Title : Exploring the COVID-19 experiences of emergency department nurses at a tertiary hospital in Ghana
Background: In March 2020, COVID-19 was declared by WHO as a global pandemic disease. The spread of the disease has significantly exerted its toll on the health system. Ghana has seen over 105,000 Covid-19 cases, including 848 deaths, since the first case was reported. The COVID-19 fights at the emergency front involved all emergency workers including emergency nurses despite the high probability of exposure to the COVID-19 virus. Emergency department (ED) nurses are on the frontline in the fight against the COVID-19 pandemic. The clinical experiences of ED nurses in the era of the COVID-19 pandemic have become more challenging because of changes in caseload, social distancing, and trainee redeployment.
Aim: The study sought to explore the experiences of nurses working at the ED in the era of the COVID-19 pandemic at a Tertiary Hospital in Ghana.
Methods: The study was carried out among nurses working at the Emergency Medicine directorate of a Teaching Hospital in Ghana. The purposive sampling method was used to select participants for the study until data saturation was achieved. A semi-structured interview was used to collect data. The interviews were audio-recorded and transcribed verbatim. Data were analysed using content analysis. Four main themes and eight sub-themes were identified.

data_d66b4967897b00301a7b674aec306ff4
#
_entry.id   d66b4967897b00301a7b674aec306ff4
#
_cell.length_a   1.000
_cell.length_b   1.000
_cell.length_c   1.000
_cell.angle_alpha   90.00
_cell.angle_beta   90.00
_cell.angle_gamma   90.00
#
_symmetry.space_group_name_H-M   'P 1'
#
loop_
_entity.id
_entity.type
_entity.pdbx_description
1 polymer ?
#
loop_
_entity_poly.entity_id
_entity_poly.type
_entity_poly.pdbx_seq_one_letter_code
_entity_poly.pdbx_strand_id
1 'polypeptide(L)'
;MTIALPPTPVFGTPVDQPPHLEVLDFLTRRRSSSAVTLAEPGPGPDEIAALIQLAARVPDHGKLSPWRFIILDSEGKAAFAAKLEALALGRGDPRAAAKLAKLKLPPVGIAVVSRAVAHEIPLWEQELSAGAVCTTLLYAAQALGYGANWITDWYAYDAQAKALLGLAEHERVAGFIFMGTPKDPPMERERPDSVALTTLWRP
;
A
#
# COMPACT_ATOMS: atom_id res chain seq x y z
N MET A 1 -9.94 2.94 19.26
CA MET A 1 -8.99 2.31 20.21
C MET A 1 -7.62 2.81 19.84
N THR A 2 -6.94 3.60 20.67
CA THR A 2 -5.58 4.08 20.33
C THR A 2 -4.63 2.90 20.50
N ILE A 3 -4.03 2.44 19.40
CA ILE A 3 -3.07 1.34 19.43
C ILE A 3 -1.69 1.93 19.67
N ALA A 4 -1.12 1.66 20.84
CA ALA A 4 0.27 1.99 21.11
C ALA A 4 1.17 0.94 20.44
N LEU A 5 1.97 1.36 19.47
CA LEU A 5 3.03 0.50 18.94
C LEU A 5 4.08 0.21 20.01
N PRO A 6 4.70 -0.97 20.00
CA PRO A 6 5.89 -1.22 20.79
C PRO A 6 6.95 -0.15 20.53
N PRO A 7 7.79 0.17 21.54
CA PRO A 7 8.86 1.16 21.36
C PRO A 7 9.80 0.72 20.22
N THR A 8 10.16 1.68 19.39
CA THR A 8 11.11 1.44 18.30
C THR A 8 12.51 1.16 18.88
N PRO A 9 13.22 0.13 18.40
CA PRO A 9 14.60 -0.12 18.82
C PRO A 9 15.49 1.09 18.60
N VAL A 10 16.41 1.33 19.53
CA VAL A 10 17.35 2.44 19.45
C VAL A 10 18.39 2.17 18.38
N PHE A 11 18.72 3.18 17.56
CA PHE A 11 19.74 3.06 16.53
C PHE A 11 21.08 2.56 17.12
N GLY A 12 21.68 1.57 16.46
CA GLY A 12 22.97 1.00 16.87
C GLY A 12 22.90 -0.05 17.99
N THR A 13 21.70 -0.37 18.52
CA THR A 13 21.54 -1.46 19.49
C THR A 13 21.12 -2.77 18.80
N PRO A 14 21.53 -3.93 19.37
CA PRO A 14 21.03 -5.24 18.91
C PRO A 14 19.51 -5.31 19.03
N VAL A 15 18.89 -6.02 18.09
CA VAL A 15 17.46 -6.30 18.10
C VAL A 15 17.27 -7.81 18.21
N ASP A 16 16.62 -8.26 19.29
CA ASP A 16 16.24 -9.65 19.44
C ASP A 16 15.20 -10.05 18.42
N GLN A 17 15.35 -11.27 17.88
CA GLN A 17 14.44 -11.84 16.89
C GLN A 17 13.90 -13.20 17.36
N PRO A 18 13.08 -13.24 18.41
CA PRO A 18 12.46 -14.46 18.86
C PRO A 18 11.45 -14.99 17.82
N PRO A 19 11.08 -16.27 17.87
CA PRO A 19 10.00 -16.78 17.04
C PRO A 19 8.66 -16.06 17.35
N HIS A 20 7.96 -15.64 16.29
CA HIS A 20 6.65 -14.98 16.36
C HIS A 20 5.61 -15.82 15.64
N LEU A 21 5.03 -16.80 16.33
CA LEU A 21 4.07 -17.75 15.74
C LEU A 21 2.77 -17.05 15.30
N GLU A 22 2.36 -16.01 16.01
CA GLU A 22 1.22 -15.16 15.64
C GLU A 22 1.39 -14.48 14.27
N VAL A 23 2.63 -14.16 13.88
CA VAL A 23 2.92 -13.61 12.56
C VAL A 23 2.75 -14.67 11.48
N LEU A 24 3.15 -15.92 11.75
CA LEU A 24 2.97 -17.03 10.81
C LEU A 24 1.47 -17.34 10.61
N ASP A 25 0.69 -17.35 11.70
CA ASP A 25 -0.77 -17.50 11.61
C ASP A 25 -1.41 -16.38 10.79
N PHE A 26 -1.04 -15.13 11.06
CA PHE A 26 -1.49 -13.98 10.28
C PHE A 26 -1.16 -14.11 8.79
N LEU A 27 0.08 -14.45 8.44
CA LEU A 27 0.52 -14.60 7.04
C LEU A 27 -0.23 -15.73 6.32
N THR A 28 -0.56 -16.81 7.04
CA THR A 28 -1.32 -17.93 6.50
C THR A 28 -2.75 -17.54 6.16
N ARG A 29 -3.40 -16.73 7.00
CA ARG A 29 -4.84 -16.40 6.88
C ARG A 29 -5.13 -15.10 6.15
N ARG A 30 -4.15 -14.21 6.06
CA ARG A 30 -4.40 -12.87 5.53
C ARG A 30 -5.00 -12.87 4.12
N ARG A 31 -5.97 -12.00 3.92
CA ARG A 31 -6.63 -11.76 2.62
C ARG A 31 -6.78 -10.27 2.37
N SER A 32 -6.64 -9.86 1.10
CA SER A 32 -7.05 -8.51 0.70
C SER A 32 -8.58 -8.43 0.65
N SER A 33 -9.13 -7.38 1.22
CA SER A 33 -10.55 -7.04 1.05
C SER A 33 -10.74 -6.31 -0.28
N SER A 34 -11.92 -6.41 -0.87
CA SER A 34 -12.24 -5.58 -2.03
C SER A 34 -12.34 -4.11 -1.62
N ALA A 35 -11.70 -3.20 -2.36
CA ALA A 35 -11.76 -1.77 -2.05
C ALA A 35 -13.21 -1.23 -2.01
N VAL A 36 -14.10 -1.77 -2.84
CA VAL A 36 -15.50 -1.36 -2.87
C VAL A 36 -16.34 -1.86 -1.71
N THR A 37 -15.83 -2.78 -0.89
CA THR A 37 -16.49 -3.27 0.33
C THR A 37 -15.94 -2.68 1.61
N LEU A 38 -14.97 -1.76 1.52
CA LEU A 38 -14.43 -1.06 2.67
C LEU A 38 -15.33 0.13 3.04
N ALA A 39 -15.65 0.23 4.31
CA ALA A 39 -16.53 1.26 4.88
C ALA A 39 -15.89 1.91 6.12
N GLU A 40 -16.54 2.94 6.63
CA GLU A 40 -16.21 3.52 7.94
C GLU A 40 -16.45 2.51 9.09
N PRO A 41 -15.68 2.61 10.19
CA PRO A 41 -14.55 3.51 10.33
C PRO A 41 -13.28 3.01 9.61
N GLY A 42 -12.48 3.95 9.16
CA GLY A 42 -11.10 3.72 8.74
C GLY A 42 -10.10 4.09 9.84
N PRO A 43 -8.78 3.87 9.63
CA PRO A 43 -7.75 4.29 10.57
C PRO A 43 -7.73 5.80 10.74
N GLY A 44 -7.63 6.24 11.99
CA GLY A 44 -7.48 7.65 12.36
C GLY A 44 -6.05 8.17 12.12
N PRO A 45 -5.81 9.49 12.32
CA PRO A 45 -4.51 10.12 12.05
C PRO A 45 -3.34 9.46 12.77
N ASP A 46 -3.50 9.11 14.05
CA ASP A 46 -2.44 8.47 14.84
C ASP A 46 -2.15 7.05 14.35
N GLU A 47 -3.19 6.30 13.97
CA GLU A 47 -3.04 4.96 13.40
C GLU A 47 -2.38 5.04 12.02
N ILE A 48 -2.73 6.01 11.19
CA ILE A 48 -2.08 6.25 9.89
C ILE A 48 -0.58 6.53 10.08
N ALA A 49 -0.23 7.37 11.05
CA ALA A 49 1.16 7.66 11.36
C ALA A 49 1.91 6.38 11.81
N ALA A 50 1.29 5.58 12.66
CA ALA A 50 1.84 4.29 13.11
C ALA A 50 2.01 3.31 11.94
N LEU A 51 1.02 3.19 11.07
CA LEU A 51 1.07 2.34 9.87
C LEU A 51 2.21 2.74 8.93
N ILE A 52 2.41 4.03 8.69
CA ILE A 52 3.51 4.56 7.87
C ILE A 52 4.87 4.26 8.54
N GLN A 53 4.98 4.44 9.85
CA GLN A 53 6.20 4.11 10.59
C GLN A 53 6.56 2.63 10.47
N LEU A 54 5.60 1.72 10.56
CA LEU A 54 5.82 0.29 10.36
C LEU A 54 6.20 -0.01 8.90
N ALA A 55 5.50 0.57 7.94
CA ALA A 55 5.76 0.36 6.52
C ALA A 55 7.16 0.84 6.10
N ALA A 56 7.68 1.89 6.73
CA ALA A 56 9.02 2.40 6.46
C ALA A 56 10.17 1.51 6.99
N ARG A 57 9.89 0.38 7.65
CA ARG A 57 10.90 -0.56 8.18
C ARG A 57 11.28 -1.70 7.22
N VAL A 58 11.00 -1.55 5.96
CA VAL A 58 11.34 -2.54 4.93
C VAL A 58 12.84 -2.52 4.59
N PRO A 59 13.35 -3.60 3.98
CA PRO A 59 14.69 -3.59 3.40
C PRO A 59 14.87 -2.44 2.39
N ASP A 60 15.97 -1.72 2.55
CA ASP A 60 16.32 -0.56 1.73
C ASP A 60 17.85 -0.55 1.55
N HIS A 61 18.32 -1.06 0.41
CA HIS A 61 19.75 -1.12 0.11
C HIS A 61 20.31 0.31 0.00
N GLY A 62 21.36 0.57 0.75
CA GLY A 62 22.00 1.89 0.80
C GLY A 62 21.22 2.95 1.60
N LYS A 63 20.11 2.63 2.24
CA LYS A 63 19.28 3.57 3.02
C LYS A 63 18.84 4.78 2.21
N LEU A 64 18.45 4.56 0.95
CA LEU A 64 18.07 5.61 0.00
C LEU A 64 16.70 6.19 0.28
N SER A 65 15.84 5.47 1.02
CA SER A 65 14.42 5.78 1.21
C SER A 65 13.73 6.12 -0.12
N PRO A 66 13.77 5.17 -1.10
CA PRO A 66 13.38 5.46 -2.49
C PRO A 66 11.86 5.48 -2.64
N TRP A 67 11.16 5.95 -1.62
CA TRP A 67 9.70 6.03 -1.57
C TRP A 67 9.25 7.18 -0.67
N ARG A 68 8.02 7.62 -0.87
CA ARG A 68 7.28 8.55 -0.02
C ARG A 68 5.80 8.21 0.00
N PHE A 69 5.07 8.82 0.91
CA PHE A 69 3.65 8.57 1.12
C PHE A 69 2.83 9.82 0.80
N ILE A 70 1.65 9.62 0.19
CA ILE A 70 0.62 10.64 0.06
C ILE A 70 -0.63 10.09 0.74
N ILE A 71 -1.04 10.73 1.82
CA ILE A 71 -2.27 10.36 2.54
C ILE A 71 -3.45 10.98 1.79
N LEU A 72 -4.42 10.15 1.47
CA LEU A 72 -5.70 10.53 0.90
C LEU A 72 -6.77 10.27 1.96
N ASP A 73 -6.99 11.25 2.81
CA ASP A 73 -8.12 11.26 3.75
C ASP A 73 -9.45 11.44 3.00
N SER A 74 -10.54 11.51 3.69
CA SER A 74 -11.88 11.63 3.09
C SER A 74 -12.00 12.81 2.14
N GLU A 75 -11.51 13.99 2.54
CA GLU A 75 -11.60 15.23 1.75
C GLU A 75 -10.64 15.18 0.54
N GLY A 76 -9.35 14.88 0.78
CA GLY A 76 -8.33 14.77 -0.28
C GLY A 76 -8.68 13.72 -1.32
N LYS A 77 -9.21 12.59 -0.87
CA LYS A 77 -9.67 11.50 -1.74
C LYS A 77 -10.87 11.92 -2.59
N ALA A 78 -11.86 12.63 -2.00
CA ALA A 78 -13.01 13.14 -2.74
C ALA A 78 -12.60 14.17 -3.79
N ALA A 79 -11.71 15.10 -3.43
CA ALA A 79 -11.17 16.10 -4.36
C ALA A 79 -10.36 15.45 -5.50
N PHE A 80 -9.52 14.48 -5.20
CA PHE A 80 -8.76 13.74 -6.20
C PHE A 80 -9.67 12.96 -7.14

Findings: From the narratives of the participants, four main themes and fifteen sub-themes emerged. It was revealed that nurses experience fear, anxiety, and depression. Additional challenges encountered by the nurses hovered around issues such as increased workload, lack of motivation, family disconnection as well as other physical, and social challenges due to the COVID-19 Pandemic. These participants were able to cope through prayers, initial incentives by government and vaccination.
Conclusion: Exploring the experiences of nurses will contribute towards improved clinical practice of nurses working at the emergency department in the era of the COVID-19 pandemic and infectious disease outbreaks. It will also add to already existing knowledge. The findings of this study also exposed issues that may need to be addressed to improve nurses’ wellbeing.